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KHRT ND News - Tuesday - 03/12/19 - Morning Edition

The recent frigid weather continues to impact infrastructure in Minot, with numerous water service lines to businesses and residents reported frozen in the past few days.....

     MINOT, ND - The recent frigid weather continues to impact infrastructure in Minot, with numerous water service lines to businesses and residents reported frozen in the past few days.

    City of Minot Public Works Director Dan Jonasson said Monday that approximately 16 new calls have recently been received by the City about frozen water lines. Jonasson advised residents to check the flow of water from their faucets, and to check the temperature of the water.

    "Let your water run for five minutes, and then check the water temperature. If it's below 40 degrees, you could be in danger of having the service line coming into your house or business freeze," Jonasson said. "Letting a faucet run slowly can help prevent your service line from freezing."

    Jonasson said the City has been using equipment called a pulse unit to thaw water lines, but the process can take up to a day to alleviate the problem. The pulse unit pumps water into the service line to break up the frozen area.

    "The lack of snow cover allowed the frost to go deep into the ground this year in locations where we have not previously experienced freezing problems," Jonasson said. "Snow provides an insulation factor, but the late snowfall and extremely cold temperatures in January and February have made the frost issues worse."

    Residents are urged to call 701-852-0111 after 4:30 p.m. for water service emergencies. During regular business hours, please call 857-4150.


     BISMARCK, N.D. (AP) - A newly updated revenue forecast shows North Dakota's treasury expects to collect about $1 billion more in state tax collections for the next two-year budget cycle than what lawmakers had adopted just two months ago. The forecast presented Monday to the Legislature's Budget Section predicted higher oil prices and production than what was set by lawmakers in January as a budgetary starting point.

    Republican leaders expressed caution at the numbers that were based on input from state budget analysts and Moody's Analytics. The Legislature's own budget consultancy, IHS Markit, will present its prediction today. Lawmakers will consider both forecasts to set the final numbers Thursday when they begin finishing their work on the state's 2019-2021 spending plan. The Legislature has idled major spending bills until that happens.


     BISMARCK, N.D. (AP) - North Dakota's Land Board led by Republican Gov. Doug Burgum believes $137 million has not been properly deposited in two constitutional funds that benefit schools over the past decade.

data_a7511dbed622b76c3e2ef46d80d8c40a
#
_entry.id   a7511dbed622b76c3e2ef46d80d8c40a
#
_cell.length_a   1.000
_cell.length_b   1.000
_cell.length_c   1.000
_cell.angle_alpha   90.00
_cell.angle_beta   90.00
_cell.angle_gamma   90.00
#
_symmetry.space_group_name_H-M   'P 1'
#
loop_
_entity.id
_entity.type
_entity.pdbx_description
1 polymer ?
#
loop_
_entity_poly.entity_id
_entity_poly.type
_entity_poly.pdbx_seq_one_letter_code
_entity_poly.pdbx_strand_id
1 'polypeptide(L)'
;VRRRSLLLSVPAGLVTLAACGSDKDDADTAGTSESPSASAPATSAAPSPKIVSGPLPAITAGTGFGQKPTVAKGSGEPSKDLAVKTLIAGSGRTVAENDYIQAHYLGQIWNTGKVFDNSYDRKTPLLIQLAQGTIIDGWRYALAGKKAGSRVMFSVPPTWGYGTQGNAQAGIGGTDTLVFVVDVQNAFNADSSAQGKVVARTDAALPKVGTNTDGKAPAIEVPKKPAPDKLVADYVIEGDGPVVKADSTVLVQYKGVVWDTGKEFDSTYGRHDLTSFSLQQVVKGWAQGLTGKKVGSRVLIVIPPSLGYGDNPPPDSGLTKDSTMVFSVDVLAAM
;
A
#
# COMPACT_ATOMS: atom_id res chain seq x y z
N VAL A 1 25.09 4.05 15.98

The board directed Land Commissioner Jodi Smith on Monday to testify to legislators that the money should be replenished in the common schools trust fund and the foundation aid stabilization fund. Smith believes the state's share of revenue from the oil-rich Fort Berthold reservation should have gone
in the funds.

    GOP leaders believe the money was correctly distributed by Republican state Treasurer Kelly Schmidt, based on guidance from the attorney general's office in 2012. They have introduced legislation that would steer some oil tax money into school funds going forward, but their bill is not retroactive.

    A hearing on the legislation is scheduled Wednesday.


     BISMARCK, N.D. (AP) - North Dakota's Senate doesn't believe that aesthetics of a sports car are ruined by a front license plate. The Senate killed the House bill 30-15 on Monday. It would have exempted such vehicles from displaying a front license plate. The bill defines a "sports car" as an "aerodynamically designed motor vehicle built to seat no more than two individuals." Proponents say that some sports cars aren't designed for a front license plate. They argue North Dakota should join the approximately 20 other states don't require them.


     BISMARCK, N.D. (AP) - The North Dakota Legislature has approved a bill that would allow American Indian students to wear eagle feathers or plumes at school graduations. The Senate passed the House bill 45-0 on Monday. Fargo Democratic Rep. Ruth Buffalo, the bill sponsor, says American Indians view the eagle feather and plumes as a symbol of honor and pride. The North Dakota School Boards Association supports the legislation. The U.S. Fish and Wildlife Service operates the National Eagle Repository to provide Native Americans with eagle carcasses, parts and feathers.




   (Copyright 2019 by The Associated Press.  All Rights Reserved.)


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